Besides, the proposals tend in the direction of establishing a District Panchayat Service, supervised by a Panchayat Seva Pradhikar, to ensure adequate staffing at the bureaucratic, accounting and technical level for each level of Panchayat, thus compensating for the want of experience and training of panches and presidents of panchayat units.
If Karnataka takes up the offer of the Institute of Public Accountants of India for the provision of a trained chartered accountant for every 10 panchayats at a highly affordable fee, the demands of modern, computerized, on-line administration can be easily married to the indispensability of representative local government to ensure responsible local governance and, therefore, responsiveness to local demand.
The menace of Sarpanch Raj is countered by ensuring the collegiate functioning of the panchayats by statutorily ensuring that all panchayat work is done through subjects committees and decisions are taken with all panchayat members present. To mitigate money-and-muscle power in panchayat elections, the Committee has recommended State funding of elections, to the exclusion of any private or party funding, combined with statutory autonomy for the State Election Commission to decide everything election-related, from delimitation to disqualifying candidates who break the code or the law, without any interference from the political authority.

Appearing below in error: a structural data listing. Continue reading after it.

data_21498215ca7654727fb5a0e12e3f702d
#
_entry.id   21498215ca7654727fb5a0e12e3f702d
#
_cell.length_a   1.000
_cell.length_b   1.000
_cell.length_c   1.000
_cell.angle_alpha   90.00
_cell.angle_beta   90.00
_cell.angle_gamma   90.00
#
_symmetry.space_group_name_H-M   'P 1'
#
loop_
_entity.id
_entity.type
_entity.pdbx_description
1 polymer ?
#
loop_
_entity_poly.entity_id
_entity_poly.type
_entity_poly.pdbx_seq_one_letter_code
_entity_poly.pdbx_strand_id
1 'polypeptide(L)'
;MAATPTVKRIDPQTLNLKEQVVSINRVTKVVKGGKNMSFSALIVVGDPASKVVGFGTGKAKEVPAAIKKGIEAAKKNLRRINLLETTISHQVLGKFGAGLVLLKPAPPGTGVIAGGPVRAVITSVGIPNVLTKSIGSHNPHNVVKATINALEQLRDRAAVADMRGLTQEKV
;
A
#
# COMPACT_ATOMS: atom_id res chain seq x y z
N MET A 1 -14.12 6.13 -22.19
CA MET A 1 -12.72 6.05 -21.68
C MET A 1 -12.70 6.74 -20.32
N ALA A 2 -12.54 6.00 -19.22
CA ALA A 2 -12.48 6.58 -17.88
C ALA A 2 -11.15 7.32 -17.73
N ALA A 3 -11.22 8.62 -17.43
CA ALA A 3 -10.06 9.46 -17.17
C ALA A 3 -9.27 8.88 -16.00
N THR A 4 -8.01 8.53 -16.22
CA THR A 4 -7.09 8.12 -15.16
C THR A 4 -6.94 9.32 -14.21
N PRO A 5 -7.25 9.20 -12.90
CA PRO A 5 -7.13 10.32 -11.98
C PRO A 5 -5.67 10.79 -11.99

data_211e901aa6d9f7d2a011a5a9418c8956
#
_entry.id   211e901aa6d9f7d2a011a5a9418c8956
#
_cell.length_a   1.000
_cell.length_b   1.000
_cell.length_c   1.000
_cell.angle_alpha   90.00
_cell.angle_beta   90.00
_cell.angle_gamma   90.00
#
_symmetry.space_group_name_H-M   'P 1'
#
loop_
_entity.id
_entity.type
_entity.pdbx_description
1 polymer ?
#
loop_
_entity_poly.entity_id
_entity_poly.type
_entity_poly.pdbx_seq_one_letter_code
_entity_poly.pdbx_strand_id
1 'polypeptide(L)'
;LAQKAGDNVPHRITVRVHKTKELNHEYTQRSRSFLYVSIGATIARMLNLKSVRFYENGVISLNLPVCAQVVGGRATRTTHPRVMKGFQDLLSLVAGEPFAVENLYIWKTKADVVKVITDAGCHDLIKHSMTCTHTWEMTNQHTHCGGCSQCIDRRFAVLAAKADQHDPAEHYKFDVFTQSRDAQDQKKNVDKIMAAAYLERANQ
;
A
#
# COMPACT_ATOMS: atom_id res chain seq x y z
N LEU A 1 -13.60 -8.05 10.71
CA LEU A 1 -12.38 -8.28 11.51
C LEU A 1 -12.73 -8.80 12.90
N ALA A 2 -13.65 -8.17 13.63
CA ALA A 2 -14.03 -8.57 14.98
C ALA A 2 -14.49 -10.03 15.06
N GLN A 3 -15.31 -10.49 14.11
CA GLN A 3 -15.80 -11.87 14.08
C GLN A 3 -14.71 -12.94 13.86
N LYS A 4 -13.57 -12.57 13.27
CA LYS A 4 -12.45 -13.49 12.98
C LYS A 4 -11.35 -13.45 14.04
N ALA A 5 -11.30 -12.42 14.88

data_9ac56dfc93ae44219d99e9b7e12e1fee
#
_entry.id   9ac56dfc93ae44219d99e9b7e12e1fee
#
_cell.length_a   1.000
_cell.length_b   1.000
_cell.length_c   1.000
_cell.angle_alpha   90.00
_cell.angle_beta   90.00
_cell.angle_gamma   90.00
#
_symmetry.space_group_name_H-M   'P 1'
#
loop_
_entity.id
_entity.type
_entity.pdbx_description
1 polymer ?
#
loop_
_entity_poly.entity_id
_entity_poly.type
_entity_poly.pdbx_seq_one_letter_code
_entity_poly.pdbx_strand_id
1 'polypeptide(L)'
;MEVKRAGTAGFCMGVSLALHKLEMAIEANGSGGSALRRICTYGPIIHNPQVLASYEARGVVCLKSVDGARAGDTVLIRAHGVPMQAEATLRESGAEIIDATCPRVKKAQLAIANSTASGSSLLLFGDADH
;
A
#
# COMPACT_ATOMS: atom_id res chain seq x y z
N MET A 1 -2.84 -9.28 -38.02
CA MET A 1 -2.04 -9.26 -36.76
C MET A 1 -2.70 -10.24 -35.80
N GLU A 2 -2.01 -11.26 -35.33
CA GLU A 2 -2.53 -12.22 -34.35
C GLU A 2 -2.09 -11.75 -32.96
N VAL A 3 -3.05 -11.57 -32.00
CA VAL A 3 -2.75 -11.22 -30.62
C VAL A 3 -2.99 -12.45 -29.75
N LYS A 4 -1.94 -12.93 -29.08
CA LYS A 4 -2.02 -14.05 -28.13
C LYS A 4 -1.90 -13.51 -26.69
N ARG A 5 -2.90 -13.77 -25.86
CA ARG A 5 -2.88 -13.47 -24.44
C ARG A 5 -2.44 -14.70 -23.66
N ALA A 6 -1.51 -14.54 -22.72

But by far the most exciting recommendation of the Report relates to the process and ambit of endowing powers and authority to the Panchayats. Resting on a detailed parsing of Article 243G of the Constitution, the Report delineates the procedure and content of the kind of devolution required for rendering the panchayats as "institutions of local self-government". Annexed to the report are detailed Activity Maps (Responsibility Maps) for each of the 29 subjects listed in the Eleventh Schedule (plus four more) regarding the methodology for the simultaneous devolution of the 3Fs - Functions, Finances and Functionaries - which would ensure the effective empowerment of the panchayats in their legally - designated spheres to have control and supervision over the planning and implementation of plans, programmes and projects of economic development and social justice.
This is reinforced by the proposal that State Finance Commission recommendations should have the same automacity of acceptance and implementation as has been the practice for the recommendations of the (central) Finance Commission.
Karnataka does not need Central permission to go ahead with these revolutionary proposals. They can decide all the issues in Bengaluru, of course with legislative support. If the state government acts quickly, it will sweep the panchayat polls due in April 2015 - and perhaps that would teach the anti-Panchayat Modi government that you can fool all of the people some of the time, and some of the people all of the time, but you cannot fool all of the people all of the time!